Interesting survey response to what Australians think about ageing

The Royal Commission into Aged Care Quality and Safety engaged Roy Morgan to conduct a national opinion survey of 10,000 Australian adults. 

The survey asked for their views about older Australians, the current aged care system, and what they would want should they need aged care themselves. 

Adults overwhelmingly have a positive attitude towards people aged over 70. Over 90 per cent agreed that older Australians are valuable to society due to their work, knowledge and experience and time they spend helping family and volunteering. 

Almost all respondents also rejected negative attitudes towards older people and agreed that society has an obligation to look after older people and care for them. 

Nearly half believe that the Government should be most responsible for paying for support services needed by older people to continue living independently in their own homes, such as help with shopping, cooking, cleaning, and attending medical appointments. And more than half think the Government should be most responsible for paying for the higher-level care services when needed – help with dressing, eating, toileting and nursing care. 

Even those people who see the older person, their family or friends as most responsible for payment, still considered the Government as second most responsible. 

Over 55 per cent of people contact family or close friends, who are receiving support, at home at least once a week, however only 37 per cent visit that often. Old people living in residential aged facilities are contacted weekly 32 per cent of the time and 24 per cent receive weekly visits. 

Overall, the community’s perception of life in residential aged care is negative. They think the residents are often lonely, do not have control over their lives and are not happy, but have access to medical care and are safe in comfortable, well maintained accommodation. 

Most adults had visited a residential aged care facility at least once. If so they have slightly more positive perceptions than those who had never visited. 

Few people were well informed about many aspects of the aged care system. Only nine per cent were aware of My Aged Care and only four per cent knew of the Aged Care Quality and Safety Commission (the industry regulator). 

Most people thought the Government’s contribution towards aged care was 60 per cent or less, whereas it is actually nearly 80 per cent. 

Older Australians who need support to live independently prefer that family and friends provide it. If they need higher-level assistance such as help dressing, eating, toileting and nursing care they prefer aged care service providers. In practice aged care service providers – businesses and non-profit organisations – provide most of the available support.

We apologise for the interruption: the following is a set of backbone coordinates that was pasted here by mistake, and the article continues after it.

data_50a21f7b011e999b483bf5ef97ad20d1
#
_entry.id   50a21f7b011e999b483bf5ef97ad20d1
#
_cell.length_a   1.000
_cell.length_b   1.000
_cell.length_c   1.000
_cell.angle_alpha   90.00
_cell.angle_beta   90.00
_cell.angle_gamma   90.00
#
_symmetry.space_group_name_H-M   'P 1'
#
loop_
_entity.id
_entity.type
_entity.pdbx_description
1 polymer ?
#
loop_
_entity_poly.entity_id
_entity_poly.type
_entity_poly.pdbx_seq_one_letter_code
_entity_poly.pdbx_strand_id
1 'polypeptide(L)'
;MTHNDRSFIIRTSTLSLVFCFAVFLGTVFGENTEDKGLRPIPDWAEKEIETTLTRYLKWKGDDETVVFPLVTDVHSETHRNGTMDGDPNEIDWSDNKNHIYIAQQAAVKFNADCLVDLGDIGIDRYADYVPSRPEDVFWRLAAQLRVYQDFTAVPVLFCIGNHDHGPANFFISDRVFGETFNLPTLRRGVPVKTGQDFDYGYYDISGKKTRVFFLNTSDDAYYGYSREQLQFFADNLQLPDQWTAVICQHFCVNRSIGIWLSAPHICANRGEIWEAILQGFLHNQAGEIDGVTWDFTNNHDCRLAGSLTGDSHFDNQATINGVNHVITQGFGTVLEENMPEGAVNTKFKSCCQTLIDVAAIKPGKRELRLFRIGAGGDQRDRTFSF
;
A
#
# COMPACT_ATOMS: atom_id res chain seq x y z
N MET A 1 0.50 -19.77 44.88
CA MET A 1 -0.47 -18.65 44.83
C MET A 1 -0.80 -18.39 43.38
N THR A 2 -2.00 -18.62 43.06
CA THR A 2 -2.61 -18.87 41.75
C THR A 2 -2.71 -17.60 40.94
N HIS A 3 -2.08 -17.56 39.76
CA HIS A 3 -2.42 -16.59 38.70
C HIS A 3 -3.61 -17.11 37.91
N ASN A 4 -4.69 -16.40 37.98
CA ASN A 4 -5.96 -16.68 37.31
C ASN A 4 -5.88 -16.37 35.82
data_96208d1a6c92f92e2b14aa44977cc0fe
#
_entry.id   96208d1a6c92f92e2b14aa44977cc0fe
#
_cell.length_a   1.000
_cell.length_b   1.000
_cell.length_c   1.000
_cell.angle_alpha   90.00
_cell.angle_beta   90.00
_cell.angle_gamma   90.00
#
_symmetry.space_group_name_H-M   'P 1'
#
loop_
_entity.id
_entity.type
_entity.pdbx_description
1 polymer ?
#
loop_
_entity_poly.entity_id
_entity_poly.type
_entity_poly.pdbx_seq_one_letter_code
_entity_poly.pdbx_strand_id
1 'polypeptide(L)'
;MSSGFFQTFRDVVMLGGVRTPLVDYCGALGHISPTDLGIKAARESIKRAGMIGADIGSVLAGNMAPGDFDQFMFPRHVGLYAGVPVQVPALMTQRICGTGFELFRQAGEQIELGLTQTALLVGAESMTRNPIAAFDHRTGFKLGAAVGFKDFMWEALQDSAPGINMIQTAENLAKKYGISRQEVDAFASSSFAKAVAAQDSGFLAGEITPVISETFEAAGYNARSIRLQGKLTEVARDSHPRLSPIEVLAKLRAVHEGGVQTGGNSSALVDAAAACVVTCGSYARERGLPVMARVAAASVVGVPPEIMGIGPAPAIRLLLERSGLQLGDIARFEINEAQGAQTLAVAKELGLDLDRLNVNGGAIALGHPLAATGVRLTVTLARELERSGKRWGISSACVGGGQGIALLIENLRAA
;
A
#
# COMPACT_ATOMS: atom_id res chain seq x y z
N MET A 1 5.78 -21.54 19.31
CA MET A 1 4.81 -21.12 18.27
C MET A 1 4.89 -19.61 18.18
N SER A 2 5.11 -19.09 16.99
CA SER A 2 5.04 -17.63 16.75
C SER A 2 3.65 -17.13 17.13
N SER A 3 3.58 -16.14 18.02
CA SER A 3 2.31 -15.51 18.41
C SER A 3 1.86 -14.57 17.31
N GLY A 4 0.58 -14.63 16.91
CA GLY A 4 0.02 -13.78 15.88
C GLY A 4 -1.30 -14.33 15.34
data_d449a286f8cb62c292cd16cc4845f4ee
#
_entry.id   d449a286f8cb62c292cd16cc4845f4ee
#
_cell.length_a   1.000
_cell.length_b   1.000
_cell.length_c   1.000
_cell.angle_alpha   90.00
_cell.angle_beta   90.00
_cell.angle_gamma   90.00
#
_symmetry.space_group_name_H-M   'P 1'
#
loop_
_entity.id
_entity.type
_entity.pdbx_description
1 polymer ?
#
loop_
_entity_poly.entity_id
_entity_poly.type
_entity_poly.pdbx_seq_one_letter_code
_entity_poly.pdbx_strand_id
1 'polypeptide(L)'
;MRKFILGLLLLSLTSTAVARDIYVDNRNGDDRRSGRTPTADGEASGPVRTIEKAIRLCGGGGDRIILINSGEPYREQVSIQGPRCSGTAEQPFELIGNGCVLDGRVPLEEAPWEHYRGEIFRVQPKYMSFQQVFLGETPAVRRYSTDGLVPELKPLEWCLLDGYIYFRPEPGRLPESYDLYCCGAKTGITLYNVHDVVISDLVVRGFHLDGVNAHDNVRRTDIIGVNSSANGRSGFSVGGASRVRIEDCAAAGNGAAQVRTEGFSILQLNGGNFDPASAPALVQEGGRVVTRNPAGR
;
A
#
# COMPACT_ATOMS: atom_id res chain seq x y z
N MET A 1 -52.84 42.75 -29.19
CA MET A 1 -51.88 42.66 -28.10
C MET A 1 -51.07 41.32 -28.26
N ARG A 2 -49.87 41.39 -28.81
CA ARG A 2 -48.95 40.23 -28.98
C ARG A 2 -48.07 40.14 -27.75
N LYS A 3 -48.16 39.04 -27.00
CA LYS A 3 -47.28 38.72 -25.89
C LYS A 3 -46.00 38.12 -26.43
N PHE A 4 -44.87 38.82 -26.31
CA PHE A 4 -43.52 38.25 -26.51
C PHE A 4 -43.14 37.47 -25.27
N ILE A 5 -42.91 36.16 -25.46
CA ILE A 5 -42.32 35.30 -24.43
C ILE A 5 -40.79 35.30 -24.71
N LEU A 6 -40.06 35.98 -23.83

Most (80 per cent) of older Australians want to remain in their own home even if they need support or care. Around 11-12 per cent wish to downsize from their current house to a smaller dwelling and six per cent want to move nearer to family or friends. 

Only 25 per cent would prefer to live in a residential aged care facility if they need care. 

Older Australians said the most important service was home cleaning followed by help with personal hygiene (showering, dressing and going to the toilet) and medical services (access to medical professionals such as GPs, dentists, physiotherapists and podiatrists, and help with medication and nursing care). 

The services least likely to be seen as important were transport, day centres to socialise and exercise in, and help with meal preparation.

It seems that public support for aged care is strong, but the government needs to provide more funds for in-home care. Where possible this provides a cheaper and preferred alternative to residential care.  

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Frank Smith was trained as an agricultural scientist in the UK, moving to WA in 1974 and shortly afterwards began lecturing at WAIT (now Curtin University) in soils and agronomy. In 1979 he joined the Agriculture Protection Board in charge of publications and media relations, studying part time for a degree in Journalism. In 1992 he spent a year as a visiting professor at the University of Missouri-Columbia. Later he ran a small publication company with his wife Mary-Helen. He then began freelance writing, editing and book indexing. He has written articles for more than 40 magazines in four continents and indexed more than 20 books. In 2007 he started writing for Have a Go News and gradually reduced his writing for other publications. He later took over the subediting, ensuring Have a Go News is consistent in style and highly readable. He and Mary-Helen live in a passive solar home in the Perth Hills with a varying collection of quendas and native birds.